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Change Your Habits, Change Your Life!

Change your habits, change your life, and right now it’s more important than ever.

As the world begins to return to some semblance of normality, you might find that some of your old habits sneak back into your life. Or, maybe you have found that you’ve developed some new habits during the quarantine period that you want to change.

Regardless of which camp you fall into, this post is for you. We’re going to break down exactly what a habit is (they’re VERY misunderstood) and ways to change them.

What is a habit?

Did you know that upwards of 40% of our behavior and 80% of our cognition is involuntary? 

Think about that!

Nearly half of the behaviors you execute in a day happen outside of your intentional control.

This is because our brains are habit-forming machines. They’re EXCEPTIONAL at it, and for good reason. Our brains have very big jobs. They have to run and maintain all of our bodily functions, while simultaneously taking in an incomprehensible amount of information each day, all the while, keeping us from missteps that could hurt or kill us.

No small feat!

To help preserve resources, our minds automate as much as possible, and much of that automation happens in the form of habits.

Good habits are hard to make and bad habits are hard to break. The effort required to break a habit, even as small as biting your nails, can take weeks of effort to adjust habit loop cues. Once you’ve formed new habits (hopefully good ones), it can be just as hard to make those habits stick.

Now here’s the thing, habits are very misunderstood. People typically think about exercise, drinking, eating, and other things like that. But, habits are much broader than that. 

Habits are any behavior that is cued by something external or internal (or sometimes both) that leads to a reward. It’s that simple.

When you think about it that way, you start to realize that habits are broad and pervasive in our lives. 

Seeing your toothbrush cues you to brush your teeth.

Smelling coffee cues you to go out and get the newspaper.

Your hunger pang at 12:00 cues you to look for food.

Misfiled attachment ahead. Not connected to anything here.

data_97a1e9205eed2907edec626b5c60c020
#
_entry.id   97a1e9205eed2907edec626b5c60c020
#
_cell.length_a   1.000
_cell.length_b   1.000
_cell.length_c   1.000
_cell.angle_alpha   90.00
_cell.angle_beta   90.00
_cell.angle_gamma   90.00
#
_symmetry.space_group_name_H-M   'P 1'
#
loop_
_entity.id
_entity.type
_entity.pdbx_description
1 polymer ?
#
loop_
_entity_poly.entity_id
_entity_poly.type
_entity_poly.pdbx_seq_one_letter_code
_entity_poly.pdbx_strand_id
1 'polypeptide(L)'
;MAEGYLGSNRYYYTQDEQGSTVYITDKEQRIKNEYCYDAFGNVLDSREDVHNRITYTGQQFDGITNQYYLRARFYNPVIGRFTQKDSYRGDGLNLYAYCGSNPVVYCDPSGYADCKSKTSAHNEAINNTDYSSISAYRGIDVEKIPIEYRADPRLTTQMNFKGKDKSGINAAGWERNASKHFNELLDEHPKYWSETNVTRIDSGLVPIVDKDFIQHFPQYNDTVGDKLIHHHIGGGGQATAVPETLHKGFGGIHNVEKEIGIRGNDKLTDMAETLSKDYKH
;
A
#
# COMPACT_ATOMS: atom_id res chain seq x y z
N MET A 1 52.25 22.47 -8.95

A specific chime on your phone calls you to check your social media.

Laying down in bed cues you to pick up your phone and check email.

So many of our behaviors run off of external and internal cues, which means it can be incredibly difficult to make changes to our routine when our environment is such a strong driver behind our behavior.

Never fear! There are a few things you can do to make it more likely that you’ll successfully harness the power of habits and help you to change your habits. 

TIP #1: Get specific & intentional

Many people lose the habit game before they even start playing. It’s because they haven’t really thought through what behavior they’re trying to change.

They’ll say things like, “I want to eat better.” That’s not specific at all!

Being specific and intentional means examining your current behavior and selecting the very specific, “point-at-able” thing you want to change. (“I want to stop snacking after 8:00 pm.”)

TIP #2: Dissect the behavior

Scroll back up and look at that image of the anatomy of a habit that you saw earlier in this post. If you’ve done Tip #1, you’ve identified the middle of the sandwich: the behavior.

To truly understand your behavior and have a chance at changing it, you have to dissect the other 2 parts as well.

What cue (or CUES!) trigger you to want to execute the behavior?

What reward (or REWARDS!) do you get for executing the behavior?

In our previous example, your late-night snacking probably has a few cues, both internal and external.

  • Seeing the sun go down is a temporal (time-based), external cue
  • Feeling the boredom of the evening set in is an internal cue
  • Feeling a pang of hunger is an internal cue
  • The thought, “Come on, you’ve had a hard day and deserve it!” is another internal cue

You get the picture. Multiple cues can work together to trigger an involuntary behavior like late-night snacking.

The reward you get can be just as nuanced:

  • My boredom is relieved by snacking.
  • I feel rewarded and acknowledged for my hard work that day.
  • The fatty or sugary food tastes good.

TIP #3: Watch for cues!!!

Once you know what cues your behavior, spend a few days (or weeks, depending upon the regularity of the behavior), noticing the cues in action in your environment. Don’t worry about changing your behavior just yet. Just get good at noticing the cues and calling them out.

TIP #4: Replicate the reward

Now comes the real magic. Experiment with other behaviors that you can insert into the middle of the sandwich that give you the same or a similar reward to what you got from the original behavior you want to replace

Experiment with a BUNCH of different options. Try them on for size for a few days and see which ones work better for you. 

TIP #5: Monitor and separate yourself from your thoughts

As you make changes, your mind is going to go crazy! As I mentioned, our minds LOVE habits. Anything that we can execute involuntarily is one more thing our minds don’t have to worry about. 

Expect that your mind will throw you very convincing arguments against the behavior change you’re trying to make. This is so normal. 

Practice mindfulness by labeling the thought, (“The thought that I deserve that cookie is just my mind trying to get me to go back to my old habit.”). Then, practice labeling any of the urges, feelings, or thoughts that arise from it.